Why Princess Charlotte has a greater chance of becoming Queen than Princess Anne ever did
Following the death of Queen Elizabeth, the country does not look set to have another Queen Regnant for many years as the next two heirs to the throne are male. The first female in the queue is eight-year-old Princess Charlotte who sits in third place behind her father and elder brother.
While it is incredibly unlikely that Princess Charlotte will ever come to the throne, it is fair to say that she stands a far better chance of wearing the crown that her great aunt Princess Anne ever did, despite being in an incredibly similar set of circumstances at birth.
The reason behind this is down to a significant change the late Queen introduced which alters the rules of primogeniture and who can overtake who in the Line of Succession. The adaptation to the rule meant that Princess Charlotte was not leapfrogged by younger brother Prince Louis when he was born in 2018.
Princess Charlotte Elizabeth Diana was born on May 2, 2015, at St Mary’s Hospital in Paddington and lives with her family at Adelaide Cottage on the Windsor Estate.
Her current title is Her Royal Highness Princess Charlotte Elizabeth Diana of Wales, and she sits third in line to the throne. Unlike her great-aunt Princess Anne, Princess Charlotte will not be pushed any further back in the line of succession until Prince George has children of his own.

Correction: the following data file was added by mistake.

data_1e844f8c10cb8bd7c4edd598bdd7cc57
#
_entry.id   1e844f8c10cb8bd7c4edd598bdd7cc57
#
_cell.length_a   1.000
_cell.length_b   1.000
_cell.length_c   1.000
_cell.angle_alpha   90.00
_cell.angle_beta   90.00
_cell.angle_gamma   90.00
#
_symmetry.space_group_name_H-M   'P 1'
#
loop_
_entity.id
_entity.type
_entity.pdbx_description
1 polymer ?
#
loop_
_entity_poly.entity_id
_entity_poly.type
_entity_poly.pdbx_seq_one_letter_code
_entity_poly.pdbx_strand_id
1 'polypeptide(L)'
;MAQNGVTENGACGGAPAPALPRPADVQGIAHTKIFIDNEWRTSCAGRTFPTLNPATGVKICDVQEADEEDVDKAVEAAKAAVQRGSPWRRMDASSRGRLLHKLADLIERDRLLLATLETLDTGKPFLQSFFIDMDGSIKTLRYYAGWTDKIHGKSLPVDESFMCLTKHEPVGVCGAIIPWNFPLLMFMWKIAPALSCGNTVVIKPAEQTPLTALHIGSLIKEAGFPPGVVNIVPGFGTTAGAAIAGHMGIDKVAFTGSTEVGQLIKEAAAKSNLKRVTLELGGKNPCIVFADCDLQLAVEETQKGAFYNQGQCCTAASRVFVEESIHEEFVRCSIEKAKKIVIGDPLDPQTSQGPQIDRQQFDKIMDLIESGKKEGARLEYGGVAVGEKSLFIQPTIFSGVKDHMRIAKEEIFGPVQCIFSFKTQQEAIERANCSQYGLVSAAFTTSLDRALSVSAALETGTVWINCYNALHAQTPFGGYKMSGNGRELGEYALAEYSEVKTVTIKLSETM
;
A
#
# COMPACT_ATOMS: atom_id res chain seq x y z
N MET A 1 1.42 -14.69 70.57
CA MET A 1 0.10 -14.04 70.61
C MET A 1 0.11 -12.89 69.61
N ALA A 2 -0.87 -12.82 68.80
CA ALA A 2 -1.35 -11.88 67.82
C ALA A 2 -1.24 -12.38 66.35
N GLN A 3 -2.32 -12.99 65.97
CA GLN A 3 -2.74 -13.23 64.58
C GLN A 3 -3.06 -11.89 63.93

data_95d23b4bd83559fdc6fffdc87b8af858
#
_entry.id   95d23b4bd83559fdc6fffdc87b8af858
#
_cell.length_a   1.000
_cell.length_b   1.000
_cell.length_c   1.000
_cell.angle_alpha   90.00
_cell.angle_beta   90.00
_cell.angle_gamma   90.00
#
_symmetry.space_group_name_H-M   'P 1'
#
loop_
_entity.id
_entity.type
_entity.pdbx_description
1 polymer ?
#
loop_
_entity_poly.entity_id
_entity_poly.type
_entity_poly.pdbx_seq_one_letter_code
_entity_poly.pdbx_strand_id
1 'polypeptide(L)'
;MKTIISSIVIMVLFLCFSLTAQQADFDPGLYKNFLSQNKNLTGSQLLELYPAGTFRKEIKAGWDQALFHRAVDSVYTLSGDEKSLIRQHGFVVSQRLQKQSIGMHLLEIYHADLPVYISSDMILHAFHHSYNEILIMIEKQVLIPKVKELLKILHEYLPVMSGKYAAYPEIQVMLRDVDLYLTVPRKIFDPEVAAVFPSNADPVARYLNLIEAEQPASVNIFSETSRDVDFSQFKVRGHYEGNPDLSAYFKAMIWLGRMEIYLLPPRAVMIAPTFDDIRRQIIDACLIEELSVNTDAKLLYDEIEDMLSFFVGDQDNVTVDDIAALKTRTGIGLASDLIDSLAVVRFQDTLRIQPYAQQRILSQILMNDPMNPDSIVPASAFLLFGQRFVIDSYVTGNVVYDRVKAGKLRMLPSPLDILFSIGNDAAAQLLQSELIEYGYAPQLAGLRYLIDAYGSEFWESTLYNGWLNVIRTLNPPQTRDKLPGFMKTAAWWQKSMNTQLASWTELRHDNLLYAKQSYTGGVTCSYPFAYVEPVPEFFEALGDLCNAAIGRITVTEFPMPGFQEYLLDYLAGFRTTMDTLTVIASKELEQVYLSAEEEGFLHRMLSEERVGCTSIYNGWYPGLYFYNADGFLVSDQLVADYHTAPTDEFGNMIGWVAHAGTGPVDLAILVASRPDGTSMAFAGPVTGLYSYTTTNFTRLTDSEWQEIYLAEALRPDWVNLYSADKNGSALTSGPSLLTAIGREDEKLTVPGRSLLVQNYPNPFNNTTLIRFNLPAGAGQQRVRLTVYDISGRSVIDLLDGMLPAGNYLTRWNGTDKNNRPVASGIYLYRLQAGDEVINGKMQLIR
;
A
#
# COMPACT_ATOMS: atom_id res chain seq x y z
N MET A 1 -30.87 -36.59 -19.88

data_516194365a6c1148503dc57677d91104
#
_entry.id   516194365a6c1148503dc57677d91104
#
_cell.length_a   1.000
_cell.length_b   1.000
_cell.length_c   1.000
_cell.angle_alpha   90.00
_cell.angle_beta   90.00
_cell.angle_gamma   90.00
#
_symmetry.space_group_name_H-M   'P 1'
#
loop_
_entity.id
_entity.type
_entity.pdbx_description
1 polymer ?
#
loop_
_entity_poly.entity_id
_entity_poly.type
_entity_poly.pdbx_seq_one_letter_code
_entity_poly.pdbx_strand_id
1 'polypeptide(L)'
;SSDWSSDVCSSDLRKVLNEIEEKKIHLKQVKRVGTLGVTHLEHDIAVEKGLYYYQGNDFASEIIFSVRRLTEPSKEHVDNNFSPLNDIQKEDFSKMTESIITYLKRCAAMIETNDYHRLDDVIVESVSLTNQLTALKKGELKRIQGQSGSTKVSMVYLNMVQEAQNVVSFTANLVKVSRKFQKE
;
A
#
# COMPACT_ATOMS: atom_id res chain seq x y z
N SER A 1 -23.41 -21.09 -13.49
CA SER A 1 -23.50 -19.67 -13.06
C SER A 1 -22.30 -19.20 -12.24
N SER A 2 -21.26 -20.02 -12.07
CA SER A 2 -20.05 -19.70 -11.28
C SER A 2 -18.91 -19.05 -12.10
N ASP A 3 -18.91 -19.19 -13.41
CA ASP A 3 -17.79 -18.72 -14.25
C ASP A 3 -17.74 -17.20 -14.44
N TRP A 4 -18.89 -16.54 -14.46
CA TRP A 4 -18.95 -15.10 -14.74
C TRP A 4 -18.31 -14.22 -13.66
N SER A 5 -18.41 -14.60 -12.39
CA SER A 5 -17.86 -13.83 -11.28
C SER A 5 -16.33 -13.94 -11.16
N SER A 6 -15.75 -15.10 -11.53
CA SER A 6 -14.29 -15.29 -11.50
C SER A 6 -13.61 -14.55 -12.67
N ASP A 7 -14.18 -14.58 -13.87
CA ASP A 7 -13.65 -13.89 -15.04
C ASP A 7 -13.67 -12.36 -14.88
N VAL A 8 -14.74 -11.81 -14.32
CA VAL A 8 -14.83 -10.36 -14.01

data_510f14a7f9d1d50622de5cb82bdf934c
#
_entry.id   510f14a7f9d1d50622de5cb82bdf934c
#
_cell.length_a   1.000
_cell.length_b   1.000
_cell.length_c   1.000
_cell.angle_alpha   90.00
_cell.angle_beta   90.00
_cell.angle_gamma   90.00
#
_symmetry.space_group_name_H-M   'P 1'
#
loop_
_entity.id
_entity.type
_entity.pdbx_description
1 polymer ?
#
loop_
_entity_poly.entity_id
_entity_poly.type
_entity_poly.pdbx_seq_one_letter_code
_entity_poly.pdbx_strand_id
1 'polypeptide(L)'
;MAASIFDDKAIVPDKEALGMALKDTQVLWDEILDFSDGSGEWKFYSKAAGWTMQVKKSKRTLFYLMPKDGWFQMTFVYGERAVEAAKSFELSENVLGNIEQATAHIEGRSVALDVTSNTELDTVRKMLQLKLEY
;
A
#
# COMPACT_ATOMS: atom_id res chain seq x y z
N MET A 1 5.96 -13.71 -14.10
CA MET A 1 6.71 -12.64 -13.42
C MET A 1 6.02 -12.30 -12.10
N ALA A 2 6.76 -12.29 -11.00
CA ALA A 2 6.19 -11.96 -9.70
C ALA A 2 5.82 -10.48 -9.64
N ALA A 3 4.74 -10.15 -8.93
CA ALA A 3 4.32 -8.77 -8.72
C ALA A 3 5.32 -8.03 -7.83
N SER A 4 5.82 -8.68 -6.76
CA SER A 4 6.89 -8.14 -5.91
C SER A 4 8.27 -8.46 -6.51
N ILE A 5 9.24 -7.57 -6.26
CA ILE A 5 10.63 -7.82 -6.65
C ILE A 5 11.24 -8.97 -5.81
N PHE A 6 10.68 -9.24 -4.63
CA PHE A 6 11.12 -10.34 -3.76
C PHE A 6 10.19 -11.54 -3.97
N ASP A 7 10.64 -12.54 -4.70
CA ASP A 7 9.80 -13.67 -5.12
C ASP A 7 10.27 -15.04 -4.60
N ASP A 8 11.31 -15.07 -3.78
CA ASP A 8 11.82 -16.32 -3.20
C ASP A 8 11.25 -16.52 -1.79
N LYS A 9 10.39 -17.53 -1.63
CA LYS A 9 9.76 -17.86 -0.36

When Princess Anne was born in 1950 she was third in line to the throne, however by 1964 she had been pushed back two places by her younger brothers, Princes Andrew and Edward.
The reason for this is a historic rule known as primogeniture that unseats any female heir if a younger brother is born. The rules of primogeniture were altered in the Succession to the Crown Act 2013, meaning that any younger brother born after this date can no longer leapfrog an older sister.
The Royal Family website explains: "The Succession to the Crown Act (2013) amended the provisions of the Bill of Rights and the Act of Settlement to end the system of male primogeniture, under which a younger son can displace an elder daughter in the line of succession. The Act applies to those born after 28 October 2011."
While Princess Charlotte will likely never be Queen, there is a very important title that she is in line to inherit. The Princess Royal is typically the eldest daughter of the monarch and it works in much the same way as the Prince of Wales title for both senior and high-ranking members of the Royal Family.
Unlike other styles, when the holder passes away, the title is not automatically inherited by her eldest daughter and instead goes back to the monarch to bestow it upon their own daughter, if they have one.
As King Charles has no daughters, it is likely the Princess Royal title will be held in suspension once Princess Anne passes away, but will be regranted to Princess Charlotte once her father becomes king.
Source: Read Full Article